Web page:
1st-time and Continued Unemployment Insurance Claims Jump

By Mark Lieberman

Managing Director and Senior Economist


  • There were 220,000 1st-time claims for unemployment insurance for the week ended Aug 10, 2019, an INCREASE of9,000from the previous week’s upwardly revised 211,000 (from 209,000);
  • The four-week moving average of initial claims ROSE 1,000 to 213,750;
  • Four -week moving average represented 0.136 percent of employment, up from 0.135 percent the previous week;
  • The number of continued claims – individuals who had been collecting unemployment insurance — reported on a one-week lag, was 1,726,000 for the week ended August 3, UP 39,000 from the previous week’s upwardly REVISED 1,687,000 (from 1,684,000)
  • The four-week moving average of continued claims ROSE 9,250 to 1,697,250;


  • First-time claims rose to the highest level since the end of June;
  • The week-week increase in continued claims was the largest in almost six months (up 54,000 for the week ended February 16);
  • For the first time since January 2010, continued claims matched the year-earlier levels; continued claims had been below the year-earlier total for 948 weeks!
  • The four-week moving average of initial claims as a percentage of total employment rose for the first time in three months.

Data Source: Department of Labor  

Image result for unemployment insurance claims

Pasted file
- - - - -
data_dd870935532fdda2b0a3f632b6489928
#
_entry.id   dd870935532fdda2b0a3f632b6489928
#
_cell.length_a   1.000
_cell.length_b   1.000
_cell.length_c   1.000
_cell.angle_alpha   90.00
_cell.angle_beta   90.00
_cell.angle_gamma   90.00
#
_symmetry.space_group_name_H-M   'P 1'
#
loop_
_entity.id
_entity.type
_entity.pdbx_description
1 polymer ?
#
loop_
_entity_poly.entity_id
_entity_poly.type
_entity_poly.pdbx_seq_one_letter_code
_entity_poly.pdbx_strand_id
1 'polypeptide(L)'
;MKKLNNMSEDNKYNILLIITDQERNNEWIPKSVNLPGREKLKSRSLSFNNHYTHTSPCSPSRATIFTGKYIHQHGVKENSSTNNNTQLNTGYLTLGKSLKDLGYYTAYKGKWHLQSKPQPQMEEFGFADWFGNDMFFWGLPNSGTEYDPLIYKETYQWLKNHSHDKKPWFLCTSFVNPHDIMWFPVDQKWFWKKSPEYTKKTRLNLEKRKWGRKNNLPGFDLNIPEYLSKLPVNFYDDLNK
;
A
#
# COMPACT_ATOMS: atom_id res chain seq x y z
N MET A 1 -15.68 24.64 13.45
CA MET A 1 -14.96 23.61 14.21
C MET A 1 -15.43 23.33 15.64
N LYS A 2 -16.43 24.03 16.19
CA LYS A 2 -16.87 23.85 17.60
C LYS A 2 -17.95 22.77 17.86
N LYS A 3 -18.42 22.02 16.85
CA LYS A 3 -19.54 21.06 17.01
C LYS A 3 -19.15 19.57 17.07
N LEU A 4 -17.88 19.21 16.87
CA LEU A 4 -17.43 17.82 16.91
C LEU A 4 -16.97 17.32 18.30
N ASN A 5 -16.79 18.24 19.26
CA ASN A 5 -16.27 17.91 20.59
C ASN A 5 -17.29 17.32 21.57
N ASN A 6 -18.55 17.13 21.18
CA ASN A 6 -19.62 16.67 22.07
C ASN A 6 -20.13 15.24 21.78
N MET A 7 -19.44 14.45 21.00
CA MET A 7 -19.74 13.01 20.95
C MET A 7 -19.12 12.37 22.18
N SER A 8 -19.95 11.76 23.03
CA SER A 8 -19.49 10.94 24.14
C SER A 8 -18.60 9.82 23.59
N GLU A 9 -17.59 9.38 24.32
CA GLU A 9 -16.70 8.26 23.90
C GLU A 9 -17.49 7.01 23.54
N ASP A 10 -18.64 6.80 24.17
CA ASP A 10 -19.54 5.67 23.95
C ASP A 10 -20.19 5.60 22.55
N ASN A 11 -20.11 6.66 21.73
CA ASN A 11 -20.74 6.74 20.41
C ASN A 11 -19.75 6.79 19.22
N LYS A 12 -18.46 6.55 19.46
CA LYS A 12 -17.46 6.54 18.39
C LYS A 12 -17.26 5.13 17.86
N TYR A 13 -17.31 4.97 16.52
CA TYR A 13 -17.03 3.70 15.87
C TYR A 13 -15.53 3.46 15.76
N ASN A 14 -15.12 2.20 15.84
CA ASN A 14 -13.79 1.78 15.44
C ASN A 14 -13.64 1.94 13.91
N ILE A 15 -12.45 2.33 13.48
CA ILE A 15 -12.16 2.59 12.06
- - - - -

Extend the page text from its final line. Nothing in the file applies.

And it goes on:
Though one week doesn’t constitute a trend, the combination of revived recession rumors and disappointing news about unemployment claims represents piling on among those who might have anxiety about the economy.

The increase in initial claims could lead to an eventual additional increase in continued claims which in turn points to a hiring slowdown as individuals collecting unemployment insurance are unable to find jobs.

The arithmetic domino effect would show up in data next month in the Employment Situation report for August (to be published September 6). That report includes not only the basic labor force data as well as details about the duration of unemployment and the reason for unemployment. The latter category includes re-entrants to the labor force, essentially individuals who have resumed looking for work, one of the criteria for classification as “unemployed.”

Perhaps the most concerning of the new data points – if it continues – is the jump in continued claims for unemployment insurance because of its relationship to hiring and new job creation.

To the extent recession concerns may be real – and not just a reaction to the inverted yield curve showing short term interest rates higher than long term rates – we could see some cutback in job creation as early as next month. We’ve already seen some tariff impact on hiring with six straight months of retail job cuts. With plans to defer new, higher tariffs until December, any employment-related impact could be deferred.

You can hear Mark Lieberman every Friday at 6:20 am on POTUS, Sirius-XM 124. You can follow him on Twitter at @foxeconomics.

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